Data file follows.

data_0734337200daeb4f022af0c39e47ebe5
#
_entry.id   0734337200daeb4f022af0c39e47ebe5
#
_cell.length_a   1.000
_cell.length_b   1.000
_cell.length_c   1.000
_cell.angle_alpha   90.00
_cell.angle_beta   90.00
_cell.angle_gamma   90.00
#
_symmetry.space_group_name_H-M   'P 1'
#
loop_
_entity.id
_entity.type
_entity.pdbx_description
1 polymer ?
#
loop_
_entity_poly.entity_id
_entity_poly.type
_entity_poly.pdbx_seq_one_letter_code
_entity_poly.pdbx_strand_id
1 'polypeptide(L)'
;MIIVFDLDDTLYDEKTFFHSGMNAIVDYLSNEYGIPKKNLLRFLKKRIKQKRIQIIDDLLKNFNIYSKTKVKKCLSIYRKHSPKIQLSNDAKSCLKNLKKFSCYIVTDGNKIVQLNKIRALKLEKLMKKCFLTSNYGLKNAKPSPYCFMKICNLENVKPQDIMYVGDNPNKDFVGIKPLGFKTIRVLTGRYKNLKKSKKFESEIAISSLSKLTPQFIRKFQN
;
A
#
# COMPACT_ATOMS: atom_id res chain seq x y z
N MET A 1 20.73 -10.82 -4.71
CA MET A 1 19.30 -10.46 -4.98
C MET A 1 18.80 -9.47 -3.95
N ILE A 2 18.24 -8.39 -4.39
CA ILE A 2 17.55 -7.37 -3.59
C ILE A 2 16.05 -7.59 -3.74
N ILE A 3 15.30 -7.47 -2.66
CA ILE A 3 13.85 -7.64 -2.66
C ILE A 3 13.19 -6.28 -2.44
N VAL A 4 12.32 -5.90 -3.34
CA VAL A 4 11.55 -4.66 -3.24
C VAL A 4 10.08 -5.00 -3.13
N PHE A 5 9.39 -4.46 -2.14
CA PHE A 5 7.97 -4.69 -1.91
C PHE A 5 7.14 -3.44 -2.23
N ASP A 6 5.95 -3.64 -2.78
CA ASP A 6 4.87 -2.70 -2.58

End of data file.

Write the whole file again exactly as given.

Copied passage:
data_0734337200daeb4f022af0c39e47ebe5
#
_entry.id   0734337200daeb4f022af0c39e47ebe5
#
_cell.length_a   1.000
_cell.length_b   1.000
_cell.length_c   1.000
_cell.angle_alpha   90.00
_cell.angle_beta   90.00
_cell.angle_gamma   90.00
#
_symmetry.space_group_name_H-M   'P 1'
#
loop_
_entity.id
_entity.type
_entity.pdbx_description
1 polymer ?
#
loop_
_entity_poly.entity_id
_entity_poly.type
_entity_poly.pdbx_seq_one_letter_code
_entity_poly.pdbx_strand_id
1 'polypeptide(L)'
;MIIVFDLDDTLYDEKTFFHSGMNAIVDYLSNEYGIPKKNLLRFLKKRIKQKRIQIIDDLLKNFNIYSKTKVKKCLSIYRKHSPKIQLSNDAKSCLKNLKKFSCYIVTDGNKIVQLNKIRALKLEKLMKKCFLTSNYGLKNAKPSPYCFMKICNLENVKPQDIMYVGDNPNKDFVGIKPLGFKTIRVLTGRYKNLKKSKKFESEIAISSLSKLTPQFIRKFQN
;
A
#
# COMPACT_ATOMS: atom_id res chain seq x y z
N MET A 1 20.73 -10.82 -4.71
CA MET A 1 19.30 -10.46 -4.98
C MET A 1 18.80 -9.47 -3.95
N ILE A 2 18.24 -8.39 -4.39
CA ILE A 2 17.55 -7.37 -3.59
C ILE A 2 16.05 -7.59 -3.74
N ILE A 3 15.30 -7.47 -2.66
CA ILE A 3 13.85 -7.64 -2.66
C ILE A 3 13.19 -6.28 -2.44
N VAL A 4 12.32 -5.90 -3.34
CA VAL A 4 11.55 -4.66 -3.24
C VAL A 4 10.08 -5.00 -3.13
N PHE A 5 9.39 -4.46 -2.14
CA PHE A 5 7.97 -4.69 -1.91
C PHE A 5 7.14 -3.44 -2.23
N ASP A 6 5.95 -3.64 -2.78
CA ASP A 6 4.87 -2.70 -2.58